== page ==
Monday, August 01, 2005

Geography, inlaws and food

I'm back. Took an extra day to drive even further across the country to drop the kids off with the inlaws. My mother-in-law drives me batty sometimes. She is the nicest person, but . . . So Mr. Geeky called her to confirm our meeting place at a hotel outside of Pittsburgh. That was an issue in and of itself. We wanted to stay in Pittsburgh, a city I actually like, but the inlaws didn't. They have issues with cities, even though their own city is roughly the same size as Pittsburgh. Whatever. Anyway, we're driving from the coast of South Carolina. It's going to take two days for us to get to Pittsburgh. Mr. Geeky calls his mom from the road. His mom freaks out.

MGM: "What do you mean you're on the road? We're not."
MG: "Mom, it's a 12-14 hour drive. We're stopping tonight. We'll see you tomorrow."
MGM: "Oh."

We drive about 7 hours the first day, stopping in Virginia for the night. We leave as early as we can the next morning because we're not sure how far we have to go or how long it might take. We're in the middle of nowhere the whole time. Seriously, I had no cell phone service the whole drive. Finally, just outside our destination, we call the inlaws to tell them we're almost there. They've hit traffic and are hours away. We check into the hotel, change into swimsuits, go for a swim, come back and call again. More traffic--and they forgot about the time change from central to eastern. Sigh. Finally, they arrive. We go out to eat. I have a margarita.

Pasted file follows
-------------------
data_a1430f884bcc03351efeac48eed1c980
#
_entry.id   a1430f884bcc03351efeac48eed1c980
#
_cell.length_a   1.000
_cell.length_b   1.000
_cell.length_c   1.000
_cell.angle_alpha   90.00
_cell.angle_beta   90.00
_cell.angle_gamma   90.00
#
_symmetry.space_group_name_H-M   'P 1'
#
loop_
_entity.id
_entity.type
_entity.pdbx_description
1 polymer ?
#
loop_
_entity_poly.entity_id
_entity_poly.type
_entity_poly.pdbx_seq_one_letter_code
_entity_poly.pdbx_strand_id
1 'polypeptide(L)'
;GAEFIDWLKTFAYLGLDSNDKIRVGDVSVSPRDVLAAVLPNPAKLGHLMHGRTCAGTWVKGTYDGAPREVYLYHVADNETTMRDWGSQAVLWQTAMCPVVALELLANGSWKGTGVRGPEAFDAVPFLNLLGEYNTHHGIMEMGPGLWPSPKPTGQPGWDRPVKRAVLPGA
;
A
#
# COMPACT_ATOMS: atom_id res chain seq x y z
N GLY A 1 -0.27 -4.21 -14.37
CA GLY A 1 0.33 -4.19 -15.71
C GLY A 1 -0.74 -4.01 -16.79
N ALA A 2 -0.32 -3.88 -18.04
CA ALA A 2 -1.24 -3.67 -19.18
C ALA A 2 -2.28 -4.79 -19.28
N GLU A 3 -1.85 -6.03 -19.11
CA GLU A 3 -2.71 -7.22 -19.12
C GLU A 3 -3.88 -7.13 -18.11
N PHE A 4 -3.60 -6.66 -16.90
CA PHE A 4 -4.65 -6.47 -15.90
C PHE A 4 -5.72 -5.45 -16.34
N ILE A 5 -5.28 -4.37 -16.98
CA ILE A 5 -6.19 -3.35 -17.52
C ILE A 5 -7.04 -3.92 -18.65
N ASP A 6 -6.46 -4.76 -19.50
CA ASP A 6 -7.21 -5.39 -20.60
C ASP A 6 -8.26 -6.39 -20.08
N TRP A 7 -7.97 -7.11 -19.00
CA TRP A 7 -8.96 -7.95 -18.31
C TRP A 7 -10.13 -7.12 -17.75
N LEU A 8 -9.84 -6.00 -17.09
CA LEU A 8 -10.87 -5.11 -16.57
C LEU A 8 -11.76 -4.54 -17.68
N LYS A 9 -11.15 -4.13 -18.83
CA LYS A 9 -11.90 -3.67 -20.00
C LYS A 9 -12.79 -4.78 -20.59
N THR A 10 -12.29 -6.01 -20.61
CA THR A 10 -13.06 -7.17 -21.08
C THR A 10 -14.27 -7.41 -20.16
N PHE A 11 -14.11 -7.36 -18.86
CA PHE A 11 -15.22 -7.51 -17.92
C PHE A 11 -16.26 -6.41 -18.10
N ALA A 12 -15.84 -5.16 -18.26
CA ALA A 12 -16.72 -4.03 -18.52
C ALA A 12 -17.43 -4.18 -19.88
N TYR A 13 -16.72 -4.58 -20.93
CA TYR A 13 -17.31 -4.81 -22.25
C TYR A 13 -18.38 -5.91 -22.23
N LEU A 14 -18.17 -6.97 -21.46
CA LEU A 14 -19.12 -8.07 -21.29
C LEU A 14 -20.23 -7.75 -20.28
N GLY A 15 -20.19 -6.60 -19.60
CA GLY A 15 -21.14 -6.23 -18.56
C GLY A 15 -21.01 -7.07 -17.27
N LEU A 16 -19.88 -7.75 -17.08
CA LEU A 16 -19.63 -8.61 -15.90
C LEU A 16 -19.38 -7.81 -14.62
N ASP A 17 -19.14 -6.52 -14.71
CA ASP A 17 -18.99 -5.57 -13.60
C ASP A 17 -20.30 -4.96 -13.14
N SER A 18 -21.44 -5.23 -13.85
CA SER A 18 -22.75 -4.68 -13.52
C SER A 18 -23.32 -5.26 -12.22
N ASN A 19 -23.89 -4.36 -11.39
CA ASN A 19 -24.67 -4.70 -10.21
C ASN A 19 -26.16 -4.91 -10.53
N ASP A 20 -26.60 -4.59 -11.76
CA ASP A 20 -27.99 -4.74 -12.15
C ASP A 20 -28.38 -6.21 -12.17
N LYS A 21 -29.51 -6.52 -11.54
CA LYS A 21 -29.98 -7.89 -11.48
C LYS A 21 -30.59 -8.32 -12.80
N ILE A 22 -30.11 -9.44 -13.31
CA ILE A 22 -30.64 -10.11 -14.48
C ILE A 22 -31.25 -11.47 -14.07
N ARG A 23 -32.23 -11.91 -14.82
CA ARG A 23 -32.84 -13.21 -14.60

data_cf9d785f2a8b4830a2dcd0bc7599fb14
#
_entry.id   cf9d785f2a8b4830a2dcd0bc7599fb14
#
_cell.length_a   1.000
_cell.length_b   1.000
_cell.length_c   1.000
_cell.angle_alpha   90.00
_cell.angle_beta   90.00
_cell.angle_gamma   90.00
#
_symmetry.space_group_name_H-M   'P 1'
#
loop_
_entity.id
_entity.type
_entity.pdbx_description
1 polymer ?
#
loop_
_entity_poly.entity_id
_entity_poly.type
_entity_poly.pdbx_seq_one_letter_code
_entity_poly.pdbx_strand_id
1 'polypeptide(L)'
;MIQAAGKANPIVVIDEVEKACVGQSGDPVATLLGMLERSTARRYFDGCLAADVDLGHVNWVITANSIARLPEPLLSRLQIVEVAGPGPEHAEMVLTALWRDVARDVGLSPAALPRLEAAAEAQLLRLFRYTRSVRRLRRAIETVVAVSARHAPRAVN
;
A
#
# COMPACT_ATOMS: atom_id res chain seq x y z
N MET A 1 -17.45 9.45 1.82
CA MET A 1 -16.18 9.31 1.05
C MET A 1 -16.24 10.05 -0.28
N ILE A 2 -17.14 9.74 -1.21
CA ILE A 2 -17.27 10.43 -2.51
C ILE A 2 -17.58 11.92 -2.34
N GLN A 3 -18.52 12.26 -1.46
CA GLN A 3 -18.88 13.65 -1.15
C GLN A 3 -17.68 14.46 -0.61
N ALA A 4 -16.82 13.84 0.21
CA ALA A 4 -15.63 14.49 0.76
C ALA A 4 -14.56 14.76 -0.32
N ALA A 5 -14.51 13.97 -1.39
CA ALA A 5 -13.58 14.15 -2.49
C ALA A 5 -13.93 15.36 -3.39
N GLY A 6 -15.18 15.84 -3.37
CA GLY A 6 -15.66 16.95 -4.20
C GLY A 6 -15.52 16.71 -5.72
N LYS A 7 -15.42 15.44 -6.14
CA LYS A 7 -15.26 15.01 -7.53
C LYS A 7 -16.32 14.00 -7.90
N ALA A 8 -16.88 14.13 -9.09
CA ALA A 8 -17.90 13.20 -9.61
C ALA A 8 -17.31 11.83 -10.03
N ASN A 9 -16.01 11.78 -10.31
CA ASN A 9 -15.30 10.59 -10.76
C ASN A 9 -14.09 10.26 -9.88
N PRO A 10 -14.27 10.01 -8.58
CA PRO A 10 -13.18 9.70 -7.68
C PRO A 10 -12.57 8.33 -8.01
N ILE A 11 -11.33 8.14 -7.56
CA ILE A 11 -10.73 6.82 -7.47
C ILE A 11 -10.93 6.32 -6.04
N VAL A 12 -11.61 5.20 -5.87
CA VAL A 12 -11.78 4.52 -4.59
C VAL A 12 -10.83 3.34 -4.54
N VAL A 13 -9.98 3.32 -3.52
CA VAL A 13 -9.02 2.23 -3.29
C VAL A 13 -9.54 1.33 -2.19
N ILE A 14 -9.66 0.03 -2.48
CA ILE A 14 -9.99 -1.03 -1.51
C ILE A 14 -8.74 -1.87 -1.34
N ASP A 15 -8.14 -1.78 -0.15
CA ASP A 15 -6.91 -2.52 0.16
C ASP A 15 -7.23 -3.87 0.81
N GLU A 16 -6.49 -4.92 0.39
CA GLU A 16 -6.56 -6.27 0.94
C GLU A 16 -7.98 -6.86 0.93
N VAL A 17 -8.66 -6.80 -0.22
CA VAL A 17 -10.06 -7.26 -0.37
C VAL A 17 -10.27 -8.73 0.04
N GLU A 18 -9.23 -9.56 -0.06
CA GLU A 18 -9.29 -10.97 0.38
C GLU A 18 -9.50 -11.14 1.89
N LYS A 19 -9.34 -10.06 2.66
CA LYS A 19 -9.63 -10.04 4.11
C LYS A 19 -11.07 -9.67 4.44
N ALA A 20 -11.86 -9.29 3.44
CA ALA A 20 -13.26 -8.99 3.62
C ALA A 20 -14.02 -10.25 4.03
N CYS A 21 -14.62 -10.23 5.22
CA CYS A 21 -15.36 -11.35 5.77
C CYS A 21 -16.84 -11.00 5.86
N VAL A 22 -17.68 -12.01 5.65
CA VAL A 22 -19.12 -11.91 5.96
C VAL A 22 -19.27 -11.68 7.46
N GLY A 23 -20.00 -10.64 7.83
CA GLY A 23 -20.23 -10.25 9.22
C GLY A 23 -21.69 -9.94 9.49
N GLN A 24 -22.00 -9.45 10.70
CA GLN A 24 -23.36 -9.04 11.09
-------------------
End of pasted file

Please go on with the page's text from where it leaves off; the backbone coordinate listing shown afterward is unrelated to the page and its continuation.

The next morning, my mother-in-law is in full swing, trying to feed everyone mass amounts of food from the breakfast buffet. Every couple of minutes, she asks someone if they want more food. "Do you want some fruit? A banana? How about a waffle?" Even if people say no, she asks them again. Ugh. After breakfast, I coach the children on how to turn down food politely. "Thanks, Gram, but I've had enough." "No, thank you. I really can't eat any more." We practice.

Ah, the joys of coming home. And tomorrow I return to work--bleh! We're kid-free for two weeks. Good and bad. This is always a bittersweet time of year. The end of summer; the last free moments of lounging on decks, of leisurely evenings without homework. But the fresh start of a new school year. New books. New things to learn.